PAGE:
By Jason Reid
Las Vegas, NV -(AmmoLand.com)- In part one we discussed some of what is being seen right now on the socio-political landscape in regards to hunting.
But how can we take back the conversation directly turned to social media communications. Carter was not shy about voicing his displeasure at the sorry state of hunters social media communication.
Going back to what he said in the first part of this blog, “We are showing everyone what kind of hunters we are instead of showing people what kind of conservationists we are.”
This boils back down to communicating well to each other. What we do not do well enough is gathering the right information, doing the research while taking the time to post proper photos. Think about it this way, the opposition can communicate their message through memes which fuel emotion. They have one message and we have many.
Carter called for a new strategy for social media all conservationists and hunters can get behind. But setting the example to influence hunters across all the different demographics would not happen immediately. Melisa Bachman spoke on how she still continues to see hunters attacking other hunters over small differences in opinion. Again, we are all headed in the same direction so don’t derail the overall purpose. Instead we need to be defending each other.
Johan Svalby, the head of the public affairs department for the Federations of Associations for Hunting and Conservation in Europe talked about the rebranding European hunters went through to defend their rights to hunt. While the European model is a bit different since hunting is an activity reserved for upper-class citizens, they were still able to rebrand themselves in the 70’s. Granted there was no social media element to deal with in those days, but if those groups of hunters could turn around the message they were sending, we ought to be able to as well in North America.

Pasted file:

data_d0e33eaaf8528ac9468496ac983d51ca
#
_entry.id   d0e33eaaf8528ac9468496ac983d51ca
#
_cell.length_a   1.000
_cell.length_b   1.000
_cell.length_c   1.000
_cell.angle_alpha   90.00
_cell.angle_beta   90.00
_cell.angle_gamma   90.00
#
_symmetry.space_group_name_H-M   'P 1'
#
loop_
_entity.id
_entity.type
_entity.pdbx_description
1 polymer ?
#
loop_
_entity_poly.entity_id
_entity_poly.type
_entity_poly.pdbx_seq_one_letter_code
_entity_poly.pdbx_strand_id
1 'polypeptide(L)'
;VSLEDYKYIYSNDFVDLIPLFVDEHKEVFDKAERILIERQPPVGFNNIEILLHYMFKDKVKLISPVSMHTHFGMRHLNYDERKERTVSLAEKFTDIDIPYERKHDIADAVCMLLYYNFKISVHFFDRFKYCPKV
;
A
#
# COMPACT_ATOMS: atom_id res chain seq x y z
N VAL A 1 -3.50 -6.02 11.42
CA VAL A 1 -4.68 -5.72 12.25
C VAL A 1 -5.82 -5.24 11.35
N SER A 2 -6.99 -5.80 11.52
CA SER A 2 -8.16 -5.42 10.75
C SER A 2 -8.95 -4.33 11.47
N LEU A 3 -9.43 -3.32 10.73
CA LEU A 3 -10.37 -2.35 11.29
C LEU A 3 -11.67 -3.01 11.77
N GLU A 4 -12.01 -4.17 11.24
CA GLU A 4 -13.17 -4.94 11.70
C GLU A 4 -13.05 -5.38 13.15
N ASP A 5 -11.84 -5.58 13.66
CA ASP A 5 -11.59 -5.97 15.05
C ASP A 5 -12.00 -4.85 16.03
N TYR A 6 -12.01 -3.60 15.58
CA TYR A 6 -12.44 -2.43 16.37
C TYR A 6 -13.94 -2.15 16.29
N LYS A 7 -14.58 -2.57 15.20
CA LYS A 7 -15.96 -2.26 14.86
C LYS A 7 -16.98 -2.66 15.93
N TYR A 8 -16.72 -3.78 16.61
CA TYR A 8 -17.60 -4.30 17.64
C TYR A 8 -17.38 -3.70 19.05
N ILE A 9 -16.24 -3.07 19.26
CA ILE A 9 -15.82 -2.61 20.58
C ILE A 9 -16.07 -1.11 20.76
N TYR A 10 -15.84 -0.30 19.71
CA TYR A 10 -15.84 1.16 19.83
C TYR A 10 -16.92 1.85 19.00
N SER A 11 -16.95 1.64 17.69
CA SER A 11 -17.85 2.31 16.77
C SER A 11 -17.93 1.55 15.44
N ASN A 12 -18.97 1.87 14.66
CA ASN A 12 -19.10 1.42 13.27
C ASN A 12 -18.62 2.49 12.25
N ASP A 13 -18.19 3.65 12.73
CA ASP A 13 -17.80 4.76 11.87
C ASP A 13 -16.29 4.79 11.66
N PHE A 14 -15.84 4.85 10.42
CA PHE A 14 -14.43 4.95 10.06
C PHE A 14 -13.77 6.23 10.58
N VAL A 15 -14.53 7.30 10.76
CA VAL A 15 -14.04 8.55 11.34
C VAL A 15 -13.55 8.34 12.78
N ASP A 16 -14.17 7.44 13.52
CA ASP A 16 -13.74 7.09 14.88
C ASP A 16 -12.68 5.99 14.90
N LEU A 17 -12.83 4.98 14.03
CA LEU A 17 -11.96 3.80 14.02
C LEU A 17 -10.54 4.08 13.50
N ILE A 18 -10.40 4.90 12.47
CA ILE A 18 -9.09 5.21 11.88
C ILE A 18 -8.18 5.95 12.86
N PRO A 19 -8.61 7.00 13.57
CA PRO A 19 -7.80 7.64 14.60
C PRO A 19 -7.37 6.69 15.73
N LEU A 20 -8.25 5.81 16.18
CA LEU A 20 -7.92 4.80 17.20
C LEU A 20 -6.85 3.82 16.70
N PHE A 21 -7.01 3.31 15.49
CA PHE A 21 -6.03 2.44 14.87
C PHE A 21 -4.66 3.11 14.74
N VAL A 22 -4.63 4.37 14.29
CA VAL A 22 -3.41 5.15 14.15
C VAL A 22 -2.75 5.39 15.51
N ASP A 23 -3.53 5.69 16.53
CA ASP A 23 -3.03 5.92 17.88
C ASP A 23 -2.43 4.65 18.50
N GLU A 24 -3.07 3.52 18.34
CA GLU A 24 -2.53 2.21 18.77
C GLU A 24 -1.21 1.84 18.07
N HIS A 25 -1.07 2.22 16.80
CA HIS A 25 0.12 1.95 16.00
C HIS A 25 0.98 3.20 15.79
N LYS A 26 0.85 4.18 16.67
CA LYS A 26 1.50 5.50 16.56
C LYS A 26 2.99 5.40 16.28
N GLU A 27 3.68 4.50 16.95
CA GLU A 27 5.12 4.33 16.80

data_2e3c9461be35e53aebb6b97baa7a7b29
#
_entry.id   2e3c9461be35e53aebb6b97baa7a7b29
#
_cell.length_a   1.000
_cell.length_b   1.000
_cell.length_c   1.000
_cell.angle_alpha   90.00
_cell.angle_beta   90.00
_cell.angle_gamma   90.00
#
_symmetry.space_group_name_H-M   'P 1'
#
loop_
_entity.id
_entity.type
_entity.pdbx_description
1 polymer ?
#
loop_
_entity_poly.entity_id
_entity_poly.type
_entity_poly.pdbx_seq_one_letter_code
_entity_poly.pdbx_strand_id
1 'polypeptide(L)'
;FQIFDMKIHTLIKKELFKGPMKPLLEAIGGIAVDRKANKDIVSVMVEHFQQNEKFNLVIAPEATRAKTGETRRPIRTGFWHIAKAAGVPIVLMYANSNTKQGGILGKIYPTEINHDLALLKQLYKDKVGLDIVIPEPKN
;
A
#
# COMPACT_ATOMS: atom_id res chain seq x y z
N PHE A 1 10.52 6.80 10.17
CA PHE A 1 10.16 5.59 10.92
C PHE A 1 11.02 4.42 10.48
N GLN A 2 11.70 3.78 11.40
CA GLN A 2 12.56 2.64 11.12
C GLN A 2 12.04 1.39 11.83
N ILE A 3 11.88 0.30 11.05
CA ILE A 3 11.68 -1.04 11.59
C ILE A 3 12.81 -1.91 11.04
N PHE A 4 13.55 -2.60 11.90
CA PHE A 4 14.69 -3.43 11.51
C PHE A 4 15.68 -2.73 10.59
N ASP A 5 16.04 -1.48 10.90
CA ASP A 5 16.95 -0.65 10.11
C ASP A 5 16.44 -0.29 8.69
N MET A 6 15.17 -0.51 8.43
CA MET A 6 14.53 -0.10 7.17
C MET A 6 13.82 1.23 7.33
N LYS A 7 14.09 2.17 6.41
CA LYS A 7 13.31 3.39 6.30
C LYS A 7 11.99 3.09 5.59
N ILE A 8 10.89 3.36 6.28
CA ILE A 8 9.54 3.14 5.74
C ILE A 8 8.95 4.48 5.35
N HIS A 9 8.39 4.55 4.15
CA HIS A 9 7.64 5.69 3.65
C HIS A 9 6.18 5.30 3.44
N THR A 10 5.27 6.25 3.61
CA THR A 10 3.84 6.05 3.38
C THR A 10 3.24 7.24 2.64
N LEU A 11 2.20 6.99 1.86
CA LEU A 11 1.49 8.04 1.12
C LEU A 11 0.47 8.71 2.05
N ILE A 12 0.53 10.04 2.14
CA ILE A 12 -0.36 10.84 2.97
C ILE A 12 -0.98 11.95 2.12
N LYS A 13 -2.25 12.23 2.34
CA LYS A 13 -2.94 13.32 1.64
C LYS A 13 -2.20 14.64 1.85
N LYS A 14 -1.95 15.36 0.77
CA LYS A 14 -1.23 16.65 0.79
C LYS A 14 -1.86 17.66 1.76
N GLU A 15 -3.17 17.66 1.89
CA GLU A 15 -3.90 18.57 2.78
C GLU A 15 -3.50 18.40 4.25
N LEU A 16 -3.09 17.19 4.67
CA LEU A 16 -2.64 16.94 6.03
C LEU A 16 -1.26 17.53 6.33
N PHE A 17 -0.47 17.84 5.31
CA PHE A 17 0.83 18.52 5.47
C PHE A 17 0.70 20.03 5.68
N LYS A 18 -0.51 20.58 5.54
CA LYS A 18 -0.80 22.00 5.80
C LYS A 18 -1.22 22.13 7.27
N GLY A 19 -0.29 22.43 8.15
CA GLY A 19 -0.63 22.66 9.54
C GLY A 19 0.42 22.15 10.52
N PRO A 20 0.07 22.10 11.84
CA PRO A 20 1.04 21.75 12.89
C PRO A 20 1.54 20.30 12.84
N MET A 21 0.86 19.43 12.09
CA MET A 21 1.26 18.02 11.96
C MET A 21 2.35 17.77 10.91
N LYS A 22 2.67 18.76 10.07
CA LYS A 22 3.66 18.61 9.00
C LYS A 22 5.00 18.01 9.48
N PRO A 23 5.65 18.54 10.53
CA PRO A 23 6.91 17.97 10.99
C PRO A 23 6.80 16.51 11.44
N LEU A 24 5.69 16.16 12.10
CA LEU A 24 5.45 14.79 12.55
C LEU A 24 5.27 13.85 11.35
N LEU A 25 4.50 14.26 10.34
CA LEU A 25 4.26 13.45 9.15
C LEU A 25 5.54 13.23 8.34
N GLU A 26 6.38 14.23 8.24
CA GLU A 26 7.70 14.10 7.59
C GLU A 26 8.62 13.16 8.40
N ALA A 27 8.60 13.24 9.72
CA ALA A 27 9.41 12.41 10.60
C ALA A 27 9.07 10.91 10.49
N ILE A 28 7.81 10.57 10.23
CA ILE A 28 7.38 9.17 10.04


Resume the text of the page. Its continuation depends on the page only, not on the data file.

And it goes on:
So how can we rebrand ourselves?
We have the power and the ability to make the moves we need to in order to take back what has always been ours.
Here are a few ways we can utilize social media better than we have before:
1) Take clean photos of your successful hunt.
2) Document and share photos and videos of other valuable moments of the hunt such as personal interactions with others in and out of the field and conservation efforts
3) Document the aspects of clean and healthy food through the care of the meat.
4) Alert our networks to anti-hunter attacks on others.
5) Understand and share facts of conservation and hunting.
This will take time but as it is with any campaign, it is consistency which leaves a lasting legacy. We have strong heritage and legacy as it is, but for us to ensure its safety for generations to come, now is the time to recognize and own the response to the anti-hunting groups. My fears are not based in the response of extremists but that I’ll be writing this same blog next year at this time. This is our time and our chance to own the conversation and protect our heritage for generations to come.
About Jason Reid:
Jason Reid is a writer and business professional from upstate New York. After deciding to pursue his dream of becoming an outdoor writer, Jason started a blog from his dorm room at Houghton College, growing it and working hard to earn opportunities. While bowhunting big game is his ultimate passion, Jason welcomes all outdoor challenges which force him to push his limits. See more from Jason on Facebook, Twitter, and Instagram.
Jason’s work can also be viewed on his website Pushingthewildlimits.com.